sprout

[[t]spra͟ʊt[/t]]
sprouts, sprouting, sprouted
1) VERB When plants, vegetables, or seeds sprout, they produce new shoots or leaves.

It only takes a few days for beans to sprout.

2) VERB When leaves, shoots, or plants sprout somewhere, they grow there.

[V prep] Leaf-shoots were beginning to sprout on the hawthorn...

[V prep] Birch trees sprouted from the rubble and grew into a dense young wood.

3) VERB: no passive If a garden or other area of land sprouts plants, they start to grow there.

[V n] ...the garden, which had had time to sprout a shocking collection of weeds.

4) VERB If you sprout beans or seeds, you make them grow small shoots before eating them. You usually do this by soaking them in water.

[V n] When you sprout seeds their nutritional content increases...

[V-ed] Sprouted beans only need to be cooked for 1-2 minutes.

5) V-ERG: no passive If something such as hair sprouts from a person or animal, or if they sprout it, it grows on them.

[V prep] She is very old now, with little, round, wire-rimmed glasses and whiskers sprouting from her chin...

[V n] As well as sprouting a few grey hairs, Kevin seems to be suffering the occasional memory loss.

6) V-ERG If a large number of things have appeared or developed somewhere, you can say that they have sprouted there or that the place has sprouted them.

[V adv/prep] More than a million satellite dishes have sprouted on homes across the country...

[V n] Since its first shop was opened in 1976, it has sprouted outlets in 39 countries. [Also V]

7) N-COUNT: usu pl Sprouts are vegetables that look like tiny cabbages. They are also called brussels sprouts.
8) N-COUNT: usu pl Sprouts are new shoots on plants.

After eleven days of growth the number of sprouts was counted.


English dictionary. 2008.

Synonyms:

Look at other dictionaries:

  • Sprout — Sprout, v. t. 1. To cause to sprout; as, the rain will sprout the seed. [1913 Webster] 2. To deprive of sprouts; as, to sprout potatoes. [1913 Webster] …   The Collaborative International Dictionary of English

  • Sprout — may refer to:* Shoot, the early growth of a plant ** Edible sprouts * Sprouting, germination of seed * Brussels sprout, a green vegetable * Sprouts (game), a pencil and paper game * Little Green Sprout, the sidekick to the Jolly Green Giant… …   Wikipedia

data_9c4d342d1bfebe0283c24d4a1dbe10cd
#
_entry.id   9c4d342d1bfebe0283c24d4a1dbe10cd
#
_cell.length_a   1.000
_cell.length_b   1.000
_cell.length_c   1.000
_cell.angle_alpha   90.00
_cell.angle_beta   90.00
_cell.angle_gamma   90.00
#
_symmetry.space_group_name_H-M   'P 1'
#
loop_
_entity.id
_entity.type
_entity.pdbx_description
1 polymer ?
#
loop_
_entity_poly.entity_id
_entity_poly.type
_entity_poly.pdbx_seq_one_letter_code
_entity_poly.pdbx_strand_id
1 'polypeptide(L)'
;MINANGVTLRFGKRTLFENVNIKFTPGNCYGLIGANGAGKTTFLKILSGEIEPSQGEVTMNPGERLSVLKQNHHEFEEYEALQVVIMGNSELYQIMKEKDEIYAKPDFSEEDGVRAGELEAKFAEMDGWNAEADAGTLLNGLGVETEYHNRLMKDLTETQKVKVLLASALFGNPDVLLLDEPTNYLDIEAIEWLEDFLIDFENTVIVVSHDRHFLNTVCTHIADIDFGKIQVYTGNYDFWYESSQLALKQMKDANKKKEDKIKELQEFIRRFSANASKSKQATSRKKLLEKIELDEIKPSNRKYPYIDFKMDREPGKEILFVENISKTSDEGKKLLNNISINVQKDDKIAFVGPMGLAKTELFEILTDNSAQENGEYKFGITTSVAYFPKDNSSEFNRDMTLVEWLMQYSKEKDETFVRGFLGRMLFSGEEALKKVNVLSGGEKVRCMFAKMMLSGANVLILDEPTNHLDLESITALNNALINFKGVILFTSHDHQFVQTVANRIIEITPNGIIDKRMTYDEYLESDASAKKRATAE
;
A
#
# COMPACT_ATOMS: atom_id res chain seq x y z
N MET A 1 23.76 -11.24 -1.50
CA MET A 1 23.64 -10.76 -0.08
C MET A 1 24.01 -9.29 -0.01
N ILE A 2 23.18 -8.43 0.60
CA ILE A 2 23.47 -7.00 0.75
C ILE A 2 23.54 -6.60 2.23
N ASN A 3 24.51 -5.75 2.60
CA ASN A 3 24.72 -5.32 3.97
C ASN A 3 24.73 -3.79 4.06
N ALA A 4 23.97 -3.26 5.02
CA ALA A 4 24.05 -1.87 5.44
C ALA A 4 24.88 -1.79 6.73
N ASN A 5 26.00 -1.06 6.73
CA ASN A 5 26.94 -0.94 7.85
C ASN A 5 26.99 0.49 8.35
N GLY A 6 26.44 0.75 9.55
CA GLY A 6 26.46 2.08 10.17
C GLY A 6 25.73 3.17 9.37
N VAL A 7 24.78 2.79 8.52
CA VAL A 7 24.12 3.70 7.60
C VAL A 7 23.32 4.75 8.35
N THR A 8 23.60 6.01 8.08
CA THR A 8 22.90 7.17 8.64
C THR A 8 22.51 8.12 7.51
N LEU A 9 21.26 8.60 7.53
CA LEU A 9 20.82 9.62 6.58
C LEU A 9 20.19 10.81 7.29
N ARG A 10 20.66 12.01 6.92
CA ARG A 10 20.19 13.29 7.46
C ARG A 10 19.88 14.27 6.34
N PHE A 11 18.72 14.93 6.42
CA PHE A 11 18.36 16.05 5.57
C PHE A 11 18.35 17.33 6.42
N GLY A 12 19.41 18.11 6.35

• Sprout — Sprout, n. [Cf. AS. sprote a sprout, sprig; akin to Icel. sproti, G. sprosse. See {Sprout}, v. i.] 1. The shoot of a plant; a shoot from the seed, from the stump, or from the root or tuber, of a plant or tree; more rarely, a shoot from the stem… …   The Collaborative International Dictionary of English

  • sprout — [sprout] vi. [ME sprouten < OE sprutan, akin to Ger spriessen < IE * spreud < base * (s)p(h)er : see SPREAD] 1. to begin to grow or germinate; give off shoots or buds 2. to grow or develop rapidly vt. to cause to sprout or grow n. [ME… …   English World dictionary

  • Sprout — (sprout), v. i. [imp. & p. p. {Sprouted}; p. pr. & vb. n. {Sprouting}.] [OE. sprouten, spruten; akin to OFries. spr[=u]ta, AS. spre[ o]tan, D. spruiten, G. spriessen, Sw. spruta to squirt, to spout. Cf. {Sprit}, v. t. & i., {Sprit} a spar,… …   The Collaborative International Dictionary of English

  • sprout — sprout; sprout·er; sprout·ling; …   English syllables

  • sprout — ► VERB 1) produce shoots. 2) grow (plant shoots or hair). 3) start to grow or develop. ► NOUN 1) a shoot of a plant. 2) a Brussels sprout. ORIGIN Germanic …   English terms dictionary

  • sprout — index germinate, outgrowth, proliferate, pullulate, stem (originate) Burton s Legal Thesaurus. William C. Burton. 2006 …   Law dictionary

  • sprout — [v] develop bud, burgeon, germinate, grow, push, shoot, shoot up, spring, take root, vegetate; concept 257 Ant. die, shrink, shrivel …   New thesaurus

  • sprout — I UK [spraʊt] / US verb Word forms sprout : present tense I/you/we/they sprout he/she/it sprouts present participle sprouting past tense sprouted past participle sprouted 1) [intransitive] if a leaf or other part of a plant is sprouting, it is… …   English dictionary


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